Update on Data Security: Protecting your Biggest Liability
A data security breach is any dealership’s worst nightmare. Consumer information is the currency of the Internet age and whether you are hacked electronically or paper files are compromised, you are facing a potentially huge liability. Legal; forensics; systems or process fixes; notices to affected consumers; press and PR; notices to regulators; diversion of resources; fines and penalties; class action lawsuits; loss of customer good will, just to name a few potential consequences. An identity theft think tank, the Ponemon Institute, calculated the “all-in” cost of a security breach in 2011 to be $214 per record compromised. The FTC entered into fifteen 20-year consent decrees with companies last year for poor data security. The risk is real and it is truly the biggest financial liability your dealership potentially faces.
It is more important now than ever that your Safeguards Program be up to date and you take steps to protect consumer information in both paper and electronic form. Here are some best practices to do so as well as requirements from the FTC for compliant Safeguards programs:
- Limit access permissions to consumer information. Who at your dealership really needs access to customer information and how much access do they need?
- Keep log events of every time an employee accesses a consumer file, whether in paper or electronic form. Watch for spikes in employees’ activity. Identity theft rings pay dealer employees to compromise information and if you monitor activity patterns, you may be able to stop or limit it.
- Disable the ability to download from your PCs customer information to portable media such as USB drives, external hard drives, or other remote devices. Better yet, put your customer information on a secure server and make PCs “read only.” Lock up all your paper files and make a trusted employee the “gatekeeper” who logs files in and out.
- Have a security breach response plan in your Safeguards Program. The FTC requires this and time will be critical in the aftermath of a breach to identify the problem, fix it, and take appropriate response measures. Test the plan by doing mock drills. If the unthinkable happens, you don’t want to be responding on the fly.
- Train your employees continuously. Every new employee should be trained immediately and employees should be retrained well more often than once per year. Only by creating a culture of data security in your dealership will you be able to effectively implement your Safeguards program. Build safeguarding of data into your compensation plans.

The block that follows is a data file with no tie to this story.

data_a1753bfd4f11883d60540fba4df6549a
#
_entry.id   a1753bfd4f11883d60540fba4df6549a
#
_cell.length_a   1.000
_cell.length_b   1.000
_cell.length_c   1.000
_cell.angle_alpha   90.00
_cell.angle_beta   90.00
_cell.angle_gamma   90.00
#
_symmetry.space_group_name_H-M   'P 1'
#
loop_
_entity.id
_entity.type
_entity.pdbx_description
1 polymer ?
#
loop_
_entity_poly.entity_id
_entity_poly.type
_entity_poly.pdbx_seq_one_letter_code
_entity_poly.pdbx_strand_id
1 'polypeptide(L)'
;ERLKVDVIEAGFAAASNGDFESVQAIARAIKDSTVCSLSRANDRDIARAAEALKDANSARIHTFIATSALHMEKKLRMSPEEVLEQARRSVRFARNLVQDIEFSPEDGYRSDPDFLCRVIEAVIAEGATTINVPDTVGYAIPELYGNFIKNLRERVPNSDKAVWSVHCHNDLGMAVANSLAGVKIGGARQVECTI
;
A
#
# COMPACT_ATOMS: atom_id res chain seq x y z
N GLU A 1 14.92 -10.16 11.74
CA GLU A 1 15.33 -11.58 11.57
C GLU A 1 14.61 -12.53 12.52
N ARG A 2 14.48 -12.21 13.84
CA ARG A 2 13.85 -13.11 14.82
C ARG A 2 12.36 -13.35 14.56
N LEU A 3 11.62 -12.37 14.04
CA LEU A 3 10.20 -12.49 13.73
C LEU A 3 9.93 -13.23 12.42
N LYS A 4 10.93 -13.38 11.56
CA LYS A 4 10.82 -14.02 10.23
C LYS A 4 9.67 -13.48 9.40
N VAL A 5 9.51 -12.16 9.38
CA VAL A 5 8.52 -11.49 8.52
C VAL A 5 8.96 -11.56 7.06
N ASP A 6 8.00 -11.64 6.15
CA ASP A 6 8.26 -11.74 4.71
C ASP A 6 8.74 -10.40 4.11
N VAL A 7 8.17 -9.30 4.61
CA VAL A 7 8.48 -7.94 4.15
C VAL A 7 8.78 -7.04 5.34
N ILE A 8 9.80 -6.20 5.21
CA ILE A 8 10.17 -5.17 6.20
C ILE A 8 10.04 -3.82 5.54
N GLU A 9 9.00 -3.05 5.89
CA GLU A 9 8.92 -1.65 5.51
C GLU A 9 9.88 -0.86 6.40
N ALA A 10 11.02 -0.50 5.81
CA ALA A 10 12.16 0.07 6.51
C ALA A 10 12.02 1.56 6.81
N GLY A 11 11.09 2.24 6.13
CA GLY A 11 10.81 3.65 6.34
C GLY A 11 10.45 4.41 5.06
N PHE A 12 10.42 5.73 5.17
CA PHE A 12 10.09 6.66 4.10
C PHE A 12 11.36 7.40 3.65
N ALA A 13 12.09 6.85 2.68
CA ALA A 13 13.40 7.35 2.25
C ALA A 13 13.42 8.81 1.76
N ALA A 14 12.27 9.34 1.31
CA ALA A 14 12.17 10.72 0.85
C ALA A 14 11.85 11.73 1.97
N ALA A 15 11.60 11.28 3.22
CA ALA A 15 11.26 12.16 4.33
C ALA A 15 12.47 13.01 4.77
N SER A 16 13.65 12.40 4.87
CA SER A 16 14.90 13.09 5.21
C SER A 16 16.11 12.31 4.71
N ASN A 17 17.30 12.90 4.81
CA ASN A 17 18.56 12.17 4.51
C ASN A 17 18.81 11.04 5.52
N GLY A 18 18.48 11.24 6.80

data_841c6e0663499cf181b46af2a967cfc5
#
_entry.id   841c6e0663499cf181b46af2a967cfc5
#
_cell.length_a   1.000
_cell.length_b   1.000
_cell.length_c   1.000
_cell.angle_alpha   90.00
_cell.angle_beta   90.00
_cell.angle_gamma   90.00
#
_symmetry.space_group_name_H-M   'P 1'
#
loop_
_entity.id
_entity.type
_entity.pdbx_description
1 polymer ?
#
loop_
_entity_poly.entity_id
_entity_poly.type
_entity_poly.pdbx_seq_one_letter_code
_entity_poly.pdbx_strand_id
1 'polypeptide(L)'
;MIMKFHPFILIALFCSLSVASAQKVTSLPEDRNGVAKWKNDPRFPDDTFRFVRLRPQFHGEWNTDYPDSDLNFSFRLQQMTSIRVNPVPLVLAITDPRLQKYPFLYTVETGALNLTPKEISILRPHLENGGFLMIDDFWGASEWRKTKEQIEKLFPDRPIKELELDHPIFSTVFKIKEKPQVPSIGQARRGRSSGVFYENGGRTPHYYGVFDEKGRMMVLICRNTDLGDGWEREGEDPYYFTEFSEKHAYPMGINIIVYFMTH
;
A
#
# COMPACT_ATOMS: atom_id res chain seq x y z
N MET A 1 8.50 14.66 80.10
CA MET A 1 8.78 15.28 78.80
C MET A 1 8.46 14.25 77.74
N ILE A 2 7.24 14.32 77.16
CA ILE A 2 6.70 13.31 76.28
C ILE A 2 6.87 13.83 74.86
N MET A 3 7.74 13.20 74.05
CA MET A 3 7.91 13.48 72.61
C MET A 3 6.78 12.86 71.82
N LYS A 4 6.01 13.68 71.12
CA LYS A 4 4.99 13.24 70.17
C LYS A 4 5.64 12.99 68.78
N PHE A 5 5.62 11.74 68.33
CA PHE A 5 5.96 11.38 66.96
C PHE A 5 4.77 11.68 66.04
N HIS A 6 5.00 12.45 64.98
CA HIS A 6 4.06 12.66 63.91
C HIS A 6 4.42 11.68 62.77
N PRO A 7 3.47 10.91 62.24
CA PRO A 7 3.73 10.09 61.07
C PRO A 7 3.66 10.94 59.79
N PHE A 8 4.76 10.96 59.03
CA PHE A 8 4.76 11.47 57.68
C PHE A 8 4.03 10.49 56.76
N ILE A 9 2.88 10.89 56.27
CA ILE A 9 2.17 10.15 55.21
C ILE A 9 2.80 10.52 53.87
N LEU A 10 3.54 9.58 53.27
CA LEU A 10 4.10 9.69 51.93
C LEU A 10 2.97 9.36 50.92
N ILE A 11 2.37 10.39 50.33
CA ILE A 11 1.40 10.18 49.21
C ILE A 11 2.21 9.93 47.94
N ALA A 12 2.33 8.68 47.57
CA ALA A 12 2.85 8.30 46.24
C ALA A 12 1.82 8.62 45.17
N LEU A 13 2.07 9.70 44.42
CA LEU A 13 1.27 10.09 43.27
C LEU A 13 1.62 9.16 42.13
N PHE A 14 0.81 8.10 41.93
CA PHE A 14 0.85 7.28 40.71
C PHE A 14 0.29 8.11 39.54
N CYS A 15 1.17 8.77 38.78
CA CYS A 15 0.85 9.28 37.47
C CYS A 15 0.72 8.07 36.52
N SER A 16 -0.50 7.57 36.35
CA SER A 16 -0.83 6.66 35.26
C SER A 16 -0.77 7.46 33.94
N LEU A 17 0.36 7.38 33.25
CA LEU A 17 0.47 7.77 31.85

- Institute a clean desk policy and don’t leave any consumer information in plain sight where it can be taken or even photographed with a cell phone. Manage customer information securely from the moment you receive it until the moment you securely dispose of it.
- Have security professionals do periodic “stress tests” on your systems. Keep anti-virus, anti-malware and firewall software up to date at all times. Limit Internet sites that your employees can visit as many contain malware. Also make sure employees understand not to click on links in emails from unknown persons or phishing emails (emails that appear to be from a trusted source but are not if you look more closely).
- Have employees use complex passwords (letters, numbers and characters) and change passwords at least once every 60 days. Don’t share passwords or leave them written on Post-It notes or other papers.
- Wipe the hard drives of digital copiers, fax machines and PCs before disposing or trading them in. All data, even deleted data, is kept on their hard drive. Software to wipe hard drives is commercially available.
These are just some of the items the FTC has cited in their consent decrees which are all fairly reasonable to implement.
The head of the Federal Bureau of Investigation, Robert Mueller, struck an ominous note about the threat of digital attacks. “There are only two types of companies,” Mr. Mueller said in a recent speech at a security conference, “those that have been hacked and those that will be.” Smaller entities such as auto dealers are viewed as easier targets than large companies. That’s why it is important that you dedicate the time and resources to do a Safeguards upgrade now. As the holder of a treasure trove of consumer data, chances are you may be on some criminal’s radar screen.
Randy Henrick is Associate General Counsel and lead Compliance Counsel for DealerTrack, Inc. This article is intended for information purposes only and does not constitute the giving of legal or compliance advice to any person or entity. Because of the generality of this update, the information provided herein may not be applicable in all situations and should not be acted upon without specific legal advice based on your particular situations from a knowledgeable attorney or compliance professional licensed to practice in your state.
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